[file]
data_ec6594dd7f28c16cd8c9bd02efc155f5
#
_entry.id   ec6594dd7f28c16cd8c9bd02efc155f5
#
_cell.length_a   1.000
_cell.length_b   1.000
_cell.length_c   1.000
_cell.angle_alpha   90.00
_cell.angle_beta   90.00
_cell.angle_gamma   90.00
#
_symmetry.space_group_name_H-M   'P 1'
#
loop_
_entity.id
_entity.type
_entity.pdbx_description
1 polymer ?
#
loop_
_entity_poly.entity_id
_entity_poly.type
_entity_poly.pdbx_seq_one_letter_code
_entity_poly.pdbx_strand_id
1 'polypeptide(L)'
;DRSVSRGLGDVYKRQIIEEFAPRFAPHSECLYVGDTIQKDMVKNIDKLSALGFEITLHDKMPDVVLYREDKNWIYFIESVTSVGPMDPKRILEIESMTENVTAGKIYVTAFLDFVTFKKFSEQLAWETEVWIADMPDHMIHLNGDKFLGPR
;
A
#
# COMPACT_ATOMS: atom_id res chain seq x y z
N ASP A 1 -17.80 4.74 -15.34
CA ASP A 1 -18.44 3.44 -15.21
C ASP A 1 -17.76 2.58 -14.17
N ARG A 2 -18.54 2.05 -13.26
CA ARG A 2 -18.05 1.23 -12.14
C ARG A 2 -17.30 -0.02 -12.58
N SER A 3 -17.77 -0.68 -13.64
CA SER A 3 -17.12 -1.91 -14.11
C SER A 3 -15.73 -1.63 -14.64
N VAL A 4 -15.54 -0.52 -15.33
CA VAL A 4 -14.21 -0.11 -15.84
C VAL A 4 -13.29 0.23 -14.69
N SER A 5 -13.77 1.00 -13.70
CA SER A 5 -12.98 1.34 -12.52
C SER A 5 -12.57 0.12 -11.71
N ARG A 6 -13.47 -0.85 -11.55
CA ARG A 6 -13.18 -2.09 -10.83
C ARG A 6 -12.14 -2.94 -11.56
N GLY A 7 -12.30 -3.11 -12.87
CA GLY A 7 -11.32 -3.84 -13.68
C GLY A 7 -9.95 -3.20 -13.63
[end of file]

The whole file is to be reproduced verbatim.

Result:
data_ec6594dd7f28c16cd8c9bd02efc155f5
#
_entry.id   ec6594dd7f28c16cd8c9bd02efc155f5
#
_cell.length_a   1.000
_cell.length_b   1.000
_cell.length_c   1.000
_cell.angle_alpha   90.00
_cell.angle_beta   90.00
_cell.angle_gamma   90.00
#
_symmetry.space_group_name_H-M   'P 1'
#
loop_
_entity.id
_entity.type
_entity.pdbx_description
1 polymer ?
#
loop_
_entity_poly.entity_id
_entity_poly.type
_entity_poly.pdbx_seq_one_letter_code
_entity_poly.pdbx_strand_id
1 'polypeptide(L)'
;DRSVSRGLGDVYKRQIIEEFAPRFAPHSECLYVGDTIQKDMVKNIDKLSALGFEITLHDKMPDVVLYREDKNWIYFIESVTSVGPMDPKRILEIESMTENVTAGKIYVTAFLDFVTFKKFSEQLAWETEVWIADMPDHMIHLNGDKFLGPR
;
A
#
# COMPACT_ATOMS: atom_id res chain seq x y z
N ASP A 1 -17.80 4.74 -15.34
CA ASP A 1 -18.44 3.44 -15.21
C ASP A 1 -17.76 2.58 -14.17
N ARG A 2 -18.54 2.05 -13.26
CA ARG A 2 -18.05 1.23 -12.14
C ARG A 2 -17.30 -0.02 -12.58
N SER A 3 -17.77 -0.68 -13.64
CA SER A 3 -17.12 -1.91 -14.11
C SER A 3 -15.73 -1.63 -14.64
N VAL A 4 -15.54 -0.52 -15.33
CA VAL A 4 -14.21 -0.11 -15.84
C VAL A 4 -13.29 0.23 -14.69
N SER A 5 -13.77 1.00 -13.70
CA SER A 5 -12.98 1.34 -12.52
C SER A 5 -12.57 0.12 -11.71
N ARG A 6 -13.47 -0.85 -11.55
CA ARG A 6 -13.18 -2.09 -10.83
C ARG A 6 -12.14 -2.94 -11.56
N GLY A 7 -12.30 -3.11 -12.87
CA GLY A 7 -11.32 -3.84 -13.68
C GLY A 7 -9.95 -3.20 -13.63